Southbound from Pier 63. Low water at 9:07 a.m. Nautical forecast – winds 5-10 kts. Temperature – High 30’s, low 40’s. Fantastic! Let’s go paddling! RS had proposed a Statue of Liberty trip with a stop at Liberty Landing Marina – about an 8 mile roundtrip – I suggested that to the rest of the gang & it was a go. 4 of us met at Pier 63. I had also checked in with the Downtown Boathouse winter crew (HS, TG & NB) – they were planning an 11 a.m. meeting time with an 11:30 launch.
We launched a bit late, but still got down to their pier just in time to see them bringing their boats out. They have an interesting winter setup in that they launch from a small dock kept by the River Project – unlike the Pier 63 situation, where our dock is attached to the side of a barge, which you access from the land via a large ramp, solid enough for a vehicle, this small dock is accessed via a ladder from the land & rises and falls according to the tides. Interesting watching the three of them work together to get their boats down the drop, they’ve clearly done this a few times. Being terribly useful paddling companions, those of us on the water naturally gave much helpful advice ("We wanna see a 12-foot seal launch from the pier!"). As they finally got into their boats, Randy from New York Kayak company rounded the corner. Nice surprise – I honestly don’t think I’ve ever seen that guy in a boat before. Maybe once. He always has to work in his store. But there he was, having decided to actually go paddling himself for a pleasant change, and we had a nice conglomeration of representatives from almost all the active Hudson River Park kayaking organizations.
Anyhow, we all set out in this glorious weather and with the current still running in our favor, and no one ready for lunch yet, we decided to make the Statue of Liberty our first stop. There were the usual cautions by the Coast Guard about the 150-yard security zone around the Statue & Ellis Island (clearly marked by buoys in the summertime but they take the buoys into the shallows behind Ellis Island in the wintertime) – they must have been bored, poor young fellas, not a lot of recreational boaters out there. A little creepy watching a small plane circle low & tight around the Statue right after that, though – the Coast Guard can watch us pesky kayaks, but what if…ugh. Hard not to think that way though. Wonder if low-flying planes will ever stop making me flinch, anyways? Probably not. Think that’s just burned into my brain for good. Oh well. At least it's just a flinch. We then conferred, while drifting south – nobody was ready to go home yet, so we decided to add a couple more miles, past a barge or two moored south of the Statue (TG wanted to tow one back for the Downtown Boathouse to use) and continued south to the Robbins Reef Light. This is a sort of cute little lighthouse just north of Staten Island.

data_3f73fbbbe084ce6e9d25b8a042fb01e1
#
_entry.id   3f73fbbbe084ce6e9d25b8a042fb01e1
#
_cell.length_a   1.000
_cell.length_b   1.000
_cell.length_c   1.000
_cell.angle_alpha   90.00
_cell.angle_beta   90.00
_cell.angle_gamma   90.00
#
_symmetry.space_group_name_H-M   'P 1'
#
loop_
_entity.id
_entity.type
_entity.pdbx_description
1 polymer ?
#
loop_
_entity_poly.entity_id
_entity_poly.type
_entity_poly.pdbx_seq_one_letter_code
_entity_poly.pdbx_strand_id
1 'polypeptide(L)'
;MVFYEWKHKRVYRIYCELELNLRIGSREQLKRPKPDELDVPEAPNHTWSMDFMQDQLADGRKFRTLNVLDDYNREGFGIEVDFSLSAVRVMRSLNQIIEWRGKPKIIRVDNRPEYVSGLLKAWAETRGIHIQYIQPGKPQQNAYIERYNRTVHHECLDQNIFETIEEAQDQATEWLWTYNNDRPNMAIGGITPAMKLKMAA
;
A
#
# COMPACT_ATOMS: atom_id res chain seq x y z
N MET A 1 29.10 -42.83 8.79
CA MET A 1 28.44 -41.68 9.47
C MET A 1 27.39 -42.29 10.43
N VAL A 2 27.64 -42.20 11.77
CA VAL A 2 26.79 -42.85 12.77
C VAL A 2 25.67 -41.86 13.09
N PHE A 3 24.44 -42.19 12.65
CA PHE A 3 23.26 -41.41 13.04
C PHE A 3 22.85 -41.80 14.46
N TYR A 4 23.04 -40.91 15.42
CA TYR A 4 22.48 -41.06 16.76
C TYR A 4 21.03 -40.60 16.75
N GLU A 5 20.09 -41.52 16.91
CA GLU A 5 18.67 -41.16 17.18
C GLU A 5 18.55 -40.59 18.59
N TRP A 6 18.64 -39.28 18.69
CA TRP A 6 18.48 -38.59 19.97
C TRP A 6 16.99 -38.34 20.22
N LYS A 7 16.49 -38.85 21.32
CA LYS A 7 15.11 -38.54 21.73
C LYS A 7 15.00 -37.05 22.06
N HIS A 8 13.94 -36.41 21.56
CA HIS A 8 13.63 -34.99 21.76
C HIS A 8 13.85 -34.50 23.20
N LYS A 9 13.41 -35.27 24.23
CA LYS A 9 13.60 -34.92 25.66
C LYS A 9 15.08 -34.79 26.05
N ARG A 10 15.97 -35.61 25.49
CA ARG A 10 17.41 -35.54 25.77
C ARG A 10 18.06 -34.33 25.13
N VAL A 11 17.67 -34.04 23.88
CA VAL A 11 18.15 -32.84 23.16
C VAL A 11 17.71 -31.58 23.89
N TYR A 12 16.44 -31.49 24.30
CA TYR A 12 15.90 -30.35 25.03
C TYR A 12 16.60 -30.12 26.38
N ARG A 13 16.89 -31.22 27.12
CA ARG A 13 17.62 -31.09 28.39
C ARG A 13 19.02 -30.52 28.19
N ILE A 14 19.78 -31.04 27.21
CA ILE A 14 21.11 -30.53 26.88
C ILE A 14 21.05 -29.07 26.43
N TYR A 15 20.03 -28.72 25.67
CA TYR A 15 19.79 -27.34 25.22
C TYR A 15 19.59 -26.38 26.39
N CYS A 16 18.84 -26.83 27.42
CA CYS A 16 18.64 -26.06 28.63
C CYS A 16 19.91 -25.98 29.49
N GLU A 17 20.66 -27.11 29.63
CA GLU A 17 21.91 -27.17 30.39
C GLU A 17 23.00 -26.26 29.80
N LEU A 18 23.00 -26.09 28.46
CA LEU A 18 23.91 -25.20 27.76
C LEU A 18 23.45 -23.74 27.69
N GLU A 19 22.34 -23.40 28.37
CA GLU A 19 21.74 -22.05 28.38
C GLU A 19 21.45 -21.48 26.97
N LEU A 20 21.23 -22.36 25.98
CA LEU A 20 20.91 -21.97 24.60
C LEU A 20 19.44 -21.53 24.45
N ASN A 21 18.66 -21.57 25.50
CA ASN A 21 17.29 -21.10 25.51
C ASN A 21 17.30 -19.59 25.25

Cool thing here is that I don’t have to describe it – you can go see it on Harry’s photoblog, which I can’t believe I forgot to link to right from the start as he’s got lots of good pix of just the territory on which I have lavished so many words! TG wanted to tow the lighthouse back too. TG likes towing things & getting them for the DTBH. As you’ll see in the photoblog, he’s even been known to claim icebergs. Hey, you need something to keep the post-paddle beer cold, right?
We then headed back & stopped for a good hot lunch at the Lightship Bar & Grill at Liberty Landing in Jersey – pulled in there around 3:00 if I’m not misremembering, and hungry as a pack of bears after finding that the current was still not helping us out one bit coming back. Even after eating, it still hadn’t changed. Every Spring there is always a period of time the Hudson simply ignores what it’s “supposed to be doing” & just does its’ own thing instead – which is having, instead of the standard issue 5-hour flood and a 7-hour ebb, something that looks more like an 11-hour ebb of rising & falling velocity followed by about an hour of slack. This is due to runoff from snowmelt which adds a lot of water that wants to go to the sea – that water just overpowers the underlying tide-driven currents although the tides carry on as always. It’s fairly predictable, we just weren’t expecting it when the weather had been a little too cool to be melting ice, but you get what you get out there, and we were definitely seeing that no-flood-today business. The prevailing tendency for drifting kayaks to head south instead of north at an hour when we’d expected at least some help heading for home was accentuated by the wind picking up a bit & swinging to the north. Bit more of a slog home than expected (ok - I still say there are no boring paddles, but even the nicest paddles can include bits that are slightly more tedious than one might wish) – but great to have a full day out on the water instead of the planned half-day trip! And not a cloud in the sky, and the river pretty much to ourselves, recreational-traffic-wise. Nice. Gotta savor that, it’ll be stinkpot season (and jetskis too) before we know it!
My face is actually a little sore today – not sure if it’s sunburn or windburn. Either way, it’s a price I’m happy to pay. Sunscreen next time, ya doofus!
In other news – well, I wrote this overlong trip report instead of the swim problem writeup I promised to write this weekend. Hopefully I can discipline myself enough to do that tomorrow. This was more fun & it’s just been such a nice weekend (OH YEAH! O. GOT HER FIRST ROLL TODAY! She was one of the students that Hadn’t Quite Gotten It last week when I was so down on myself – well, we must have done something right because she got one today! We're on to the March series, I’m not teaching this time, just doing 2-hour practice sessions – but I was so glad I was there when she got it!) and I just didn’t want to finish on a down note.